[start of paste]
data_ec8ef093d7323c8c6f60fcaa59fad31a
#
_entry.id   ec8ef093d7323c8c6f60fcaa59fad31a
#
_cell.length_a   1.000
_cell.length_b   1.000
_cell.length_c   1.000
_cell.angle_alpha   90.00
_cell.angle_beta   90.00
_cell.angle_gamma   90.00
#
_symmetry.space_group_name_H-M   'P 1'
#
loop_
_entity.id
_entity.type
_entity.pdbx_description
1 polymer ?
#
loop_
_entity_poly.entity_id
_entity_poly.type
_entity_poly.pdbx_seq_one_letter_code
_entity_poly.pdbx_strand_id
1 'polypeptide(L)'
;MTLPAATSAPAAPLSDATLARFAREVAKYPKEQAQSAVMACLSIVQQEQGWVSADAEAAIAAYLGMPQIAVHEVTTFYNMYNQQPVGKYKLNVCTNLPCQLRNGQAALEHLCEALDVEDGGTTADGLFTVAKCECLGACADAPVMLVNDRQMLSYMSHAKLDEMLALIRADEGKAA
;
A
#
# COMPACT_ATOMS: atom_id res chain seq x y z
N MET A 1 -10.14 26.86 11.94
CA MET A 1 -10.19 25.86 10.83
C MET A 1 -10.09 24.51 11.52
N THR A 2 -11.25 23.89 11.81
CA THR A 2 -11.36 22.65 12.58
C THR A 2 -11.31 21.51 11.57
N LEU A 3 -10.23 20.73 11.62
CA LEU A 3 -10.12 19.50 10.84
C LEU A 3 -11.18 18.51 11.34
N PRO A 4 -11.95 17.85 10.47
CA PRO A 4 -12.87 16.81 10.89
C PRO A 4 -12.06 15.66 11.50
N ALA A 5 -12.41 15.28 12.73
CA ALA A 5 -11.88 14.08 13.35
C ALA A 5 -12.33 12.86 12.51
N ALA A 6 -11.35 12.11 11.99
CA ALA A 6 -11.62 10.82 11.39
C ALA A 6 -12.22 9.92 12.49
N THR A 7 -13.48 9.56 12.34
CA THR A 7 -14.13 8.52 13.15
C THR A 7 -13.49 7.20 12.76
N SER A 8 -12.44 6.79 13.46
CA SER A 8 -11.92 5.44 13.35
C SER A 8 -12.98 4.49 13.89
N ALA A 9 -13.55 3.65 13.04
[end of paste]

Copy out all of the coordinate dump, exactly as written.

data_ec8ef093d7323c8c6f60fcaa59fad31a
#
_entry.id   ec8ef093d7323c8c6f60fcaa59fad31a
#
_cell.length_a   1.000
_cell.length_b   1.000
_cell.length_c   1.000
_cell.angle_alpha   90.00
_cell.angle_beta   90.00
_cell.angle_gamma   90.00
#
_symmetry.space_group_name_H-M   'P 1'
#
loop_
_entity.id
_entity.type
_entity.pdbx_description
1 polymer ?
#
loop_
_entity_poly.entity_id
_entity_poly.type
_entity_poly.pdbx_seq_one_letter_code
_entity_poly.pdbx_strand_id
1 'polypeptide(L)'
;MTLPAATSAPAAPLSDATLARFAREVAKYPKEQAQSAVMACLSIVQQEQGWVSADAEAAIAAYLGMPQIAVHEVTTFYNMYNQQPVGKYKLNVCTNLPCQLRNGQAALEHLCEALDVEDGGTTADGLFTVAKCECLGACADAPVMLVNDRQMLSYMSHAKLDEMLALIRADEGKAA
;
A
#
# COMPACT_ATOMS: atom_id res chain seq x y z
N MET A 1 -10.14 26.86 11.94
CA MET A 1 -10.19 25.86 10.83
C MET A 1 -10.09 24.51 11.52
N THR A 2 -11.25 23.89 11.81
CA THR A 2 -11.36 22.65 12.58
C THR A 2 -11.31 21.51 11.57
N LEU A 3 -10.23 20.73 11.62
CA LEU A 3 -10.12 19.50 10.84
C LEU A 3 -11.18 18.51 11.34
N PRO A 4 -11.95 17.85 10.47
CA PRO A 4 -12.87 16.81 10.89
C PRO A 4 -12.06 15.66 11.50
N ALA A 5 -12.41 15.28 12.73
CA ALA A 5 -11.88 14.08 13.35
C ALA A 5 -12.33 12.86 12.51
N ALA A 6 -11.35 12.11 11.99
CA ALA A 6 -11.62 10.82 11.39
C ALA A 6 -12.22 9.92 12.49
N THR A 7 -13.48 9.56 12.34
CA THR A 7 -14.13 8.52 13.15
C THR A 7 -13.49 7.20 12.76
N SER A 8 -12.44 6.79 13.46
CA SER A 8 -11.92 5.44 13.35
C SER A 8 -12.98 4.49 13.89
N ALA A 9 -13.55 3.65 13.04